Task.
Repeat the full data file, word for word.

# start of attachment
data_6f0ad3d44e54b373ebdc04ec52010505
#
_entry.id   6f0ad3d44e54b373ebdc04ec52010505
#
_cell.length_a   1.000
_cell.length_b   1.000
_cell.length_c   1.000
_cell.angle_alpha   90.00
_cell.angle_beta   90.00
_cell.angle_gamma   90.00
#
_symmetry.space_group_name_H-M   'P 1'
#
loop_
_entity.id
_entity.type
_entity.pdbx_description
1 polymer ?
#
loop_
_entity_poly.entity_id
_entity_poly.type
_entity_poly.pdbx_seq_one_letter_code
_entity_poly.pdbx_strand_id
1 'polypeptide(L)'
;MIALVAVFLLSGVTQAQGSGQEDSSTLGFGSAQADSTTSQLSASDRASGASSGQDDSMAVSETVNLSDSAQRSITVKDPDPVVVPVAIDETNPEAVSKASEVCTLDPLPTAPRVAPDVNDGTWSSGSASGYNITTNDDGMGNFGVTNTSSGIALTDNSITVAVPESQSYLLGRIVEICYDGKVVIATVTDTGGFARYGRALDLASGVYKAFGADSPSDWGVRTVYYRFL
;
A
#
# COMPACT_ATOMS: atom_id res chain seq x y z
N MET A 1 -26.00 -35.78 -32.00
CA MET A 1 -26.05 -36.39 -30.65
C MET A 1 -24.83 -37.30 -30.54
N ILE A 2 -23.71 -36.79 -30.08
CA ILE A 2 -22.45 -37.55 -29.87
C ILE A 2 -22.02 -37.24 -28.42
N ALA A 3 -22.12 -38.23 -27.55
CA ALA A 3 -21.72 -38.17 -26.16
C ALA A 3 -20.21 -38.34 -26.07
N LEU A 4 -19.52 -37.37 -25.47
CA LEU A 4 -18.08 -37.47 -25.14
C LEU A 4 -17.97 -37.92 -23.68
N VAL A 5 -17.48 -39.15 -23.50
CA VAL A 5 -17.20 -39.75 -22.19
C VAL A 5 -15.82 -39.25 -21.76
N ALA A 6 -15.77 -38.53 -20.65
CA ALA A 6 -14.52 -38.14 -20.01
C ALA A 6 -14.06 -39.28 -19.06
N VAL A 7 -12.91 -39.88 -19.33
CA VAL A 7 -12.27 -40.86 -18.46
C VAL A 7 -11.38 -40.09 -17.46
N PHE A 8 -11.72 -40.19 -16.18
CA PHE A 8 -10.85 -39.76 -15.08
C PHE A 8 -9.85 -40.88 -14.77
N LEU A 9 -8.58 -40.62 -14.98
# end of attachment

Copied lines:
data_6f0ad3d44e54b373ebdc04ec52010505
#
_entry.id   6f0ad3d44e54b373ebdc04ec52010505
#
_cell.length_a   1.000
_cell.length_b   1.000
_cell.length_c   1.000
_cell.angle_alpha   90.00
_cell.angle_beta   90.00
_cell.angle_gamma   90.00
#
_symmetry.space_group_name_H-M   'P 1'
#
loop_
_entity.id
_entity.type
_entity.pdbx_description
1 polymer ?
#
loop_
_entity_poly.entity_id
_entity_poly.type
_entity_poly.pdbx_seq_one_letter_code
_entity_poly.pdbx_strand_id
1 'polypeptide(L)'
;MIALVAVFLLSGVTQAQGSGQEDSSTLGFGSAQADSTTSQLSASDRASGASSGQDDSMAVSETVNLSDSAQRSITVKDPDPVVVPVAIDETNPEAVSKASEVCTLDPLPTAPRVAPDVNDGTWSSGSASGYNITTNDDGMGNFGVTNTSSGIALTDNSITVAVPESQSYLLGRIVEICYDGKVVIATVTDTGGFARYGRALDLASGVYKAFGADSPSDWGVRTVYYRFL
;
A
#
# COMPACT_ATOMS: atom_id res chain seq x y z
N MET A 1 -26.00 -35.78 -32.00
CA MET A 1 -26.05 -36.39 -30.65
C MET A 1 -24.83 -37.30 -30.54
N ILE A 2 -23.71 -36.79 -30.08
CA ILE A 2 -22.45 -37.55 -29.87
C ILE A 2 -22.02 -37.24 -28.42
N ALA A 3 -22.12 -38.23 -27.55
CA ALA A 3 -21.72 -38.17 -26.16
C ALA A 3 -20.21 -38.34 -26.07
N LEU A 4 -19.52 -37.37 -25.47
CA LEU A 4 -18.08 -37.47 -25.14
C LEU A 4 -17.97 -37.92 -23.68
N VAL A 5 -17.48 -39.15 -23.50
CA VAL A 5 -17.20 -39.75 -22.19
C VAL A 5 -15.82 -39.25 -21.76
N ALA A 6 -15.77 -38.53 -20.65
CA ALA A 6 -14.52 -38.14 -20.01
C ALA A 6 -14.06 -39.28 -19.06
N VAL A 7 -12.91 -39.88 -19.33
CA VAL A 7 -12.27 -40.86 -18.46
C VAL A 7 -11.38 -40.09 -17.46
N PHE A 8 -11.72 -40.19 -16.18
CA PHE A 8 -10.85 -39.76 -15.08
C PHE A 8 -9.85 -40.88 -14.77
N LEU A 9 -8.58 -40.62 -14.98